"The way we think it works right now is that this hsp 90 is like a scaffold that allows sGC and nitric oxide synthase to attach," Dr. Catravas said. "You have one nitric oxide synthase sitting on the hsp 90 and you have an sGC molecule, which allows for a very, very close environment for the nitric oxide to move to the sGC. This is very important because nitric oxide has a very short life and there are other compounds inside cells that, as soon as the nitric oxide is produced, they grab it and either inactivate it or turn it into a toxic compound."

And there’s the rub. When sufficient nitric oxide isn’t available to activate sGC, the unhealthy result can be production of one of the most potent self-made toxins in the body and resulting hypertension, heart and kidney disease and erectile dysfunction. "We propose that when the enzyme sGC is not part of the structure, this contributes to cardiovascular disease," Dr. Catravas said.

"We are saying that one of the reasons nitric oxide is more beneficial than detrimental in the body is because it doesn’t have the opportunity to be attacked by other compounds and become a toxin because it’s very close to its receptor, to the sGC enzyme that it stimulates and then creates all the good things that it does," he said.

They first confirmed the structure by using a process called immunoprecipitation, in which antibodies were used to try to pull each of the three proteins out of the scaffold, Dr. Venema said. "When we pulled down heat shock protein 90, for example, it also pulled down sGC and nitric oxide synthase because they are all attached."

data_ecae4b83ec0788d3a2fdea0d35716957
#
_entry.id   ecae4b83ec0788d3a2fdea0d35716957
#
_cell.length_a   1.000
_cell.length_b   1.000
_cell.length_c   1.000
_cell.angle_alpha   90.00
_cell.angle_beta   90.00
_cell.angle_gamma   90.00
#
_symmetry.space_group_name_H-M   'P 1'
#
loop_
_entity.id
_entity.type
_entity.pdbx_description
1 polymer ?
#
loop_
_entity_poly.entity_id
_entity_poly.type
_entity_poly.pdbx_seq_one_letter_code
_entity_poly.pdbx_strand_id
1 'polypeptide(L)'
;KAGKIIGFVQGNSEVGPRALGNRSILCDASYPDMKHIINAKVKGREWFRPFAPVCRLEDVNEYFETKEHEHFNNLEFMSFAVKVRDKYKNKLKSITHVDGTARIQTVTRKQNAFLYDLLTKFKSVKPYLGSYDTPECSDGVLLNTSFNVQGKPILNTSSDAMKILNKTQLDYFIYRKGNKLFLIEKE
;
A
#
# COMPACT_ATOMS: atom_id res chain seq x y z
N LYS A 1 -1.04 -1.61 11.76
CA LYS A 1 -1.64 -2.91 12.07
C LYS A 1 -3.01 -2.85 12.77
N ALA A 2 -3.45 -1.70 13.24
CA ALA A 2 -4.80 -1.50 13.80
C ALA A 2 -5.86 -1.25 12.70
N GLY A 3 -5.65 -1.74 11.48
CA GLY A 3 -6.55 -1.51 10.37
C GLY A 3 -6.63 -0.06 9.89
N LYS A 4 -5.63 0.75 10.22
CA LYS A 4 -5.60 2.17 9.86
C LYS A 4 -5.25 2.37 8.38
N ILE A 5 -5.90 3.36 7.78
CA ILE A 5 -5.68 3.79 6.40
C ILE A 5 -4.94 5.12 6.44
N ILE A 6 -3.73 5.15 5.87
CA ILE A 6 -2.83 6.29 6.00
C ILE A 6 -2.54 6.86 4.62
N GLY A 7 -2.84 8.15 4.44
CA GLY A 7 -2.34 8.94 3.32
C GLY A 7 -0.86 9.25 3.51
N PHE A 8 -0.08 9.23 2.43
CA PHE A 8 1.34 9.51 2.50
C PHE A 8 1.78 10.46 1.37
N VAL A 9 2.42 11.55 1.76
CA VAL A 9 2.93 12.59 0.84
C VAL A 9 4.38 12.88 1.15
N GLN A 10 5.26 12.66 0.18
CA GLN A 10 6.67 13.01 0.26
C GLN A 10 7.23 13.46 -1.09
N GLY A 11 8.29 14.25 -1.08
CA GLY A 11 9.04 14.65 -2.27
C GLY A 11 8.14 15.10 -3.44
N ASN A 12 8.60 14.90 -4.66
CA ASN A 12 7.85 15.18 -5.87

An NIH grant reviewer wanted to know if this union held up in an intact, living cell as well, rather than in a cell that is ground up for the purposes of immunoprecipitation where a chemical reaction could explain the close proximity of sGC.

So they used a process called co-localization to also study the relationship in a living cell, using fluorescent antibodies to the two proteins: the antibody for hsp 90 was labeled green and an antibody for sGC was labeled red. The resulting yellow glow showed that the two proteins were together in the living endothelial and smooth muscle cell.

The question remained: Does the form they found really affect function? So they also used drugs to interfere with the scaffolding and the activity of the sGC enzyme decreased. "That is when we started thinking we had something important," Dr. Catravas said.

Now they are looking to see exactly where hsp 90 and sGC bind and why sometimes they don’t; possibly a mutation in heat shock protein 90 makes it difficult for the other two proteins to attach, they said.

"This is the hypothesis: when these two proteins move apart, that is when you worsen or precipitate cardiovascular disease. We still have to prove this," Dr. Catravas said. "If this is true, it could very well change how we treat those diseases."


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American Heart Association and National Institutes of Health funding

Toni Baker | EurekAlert!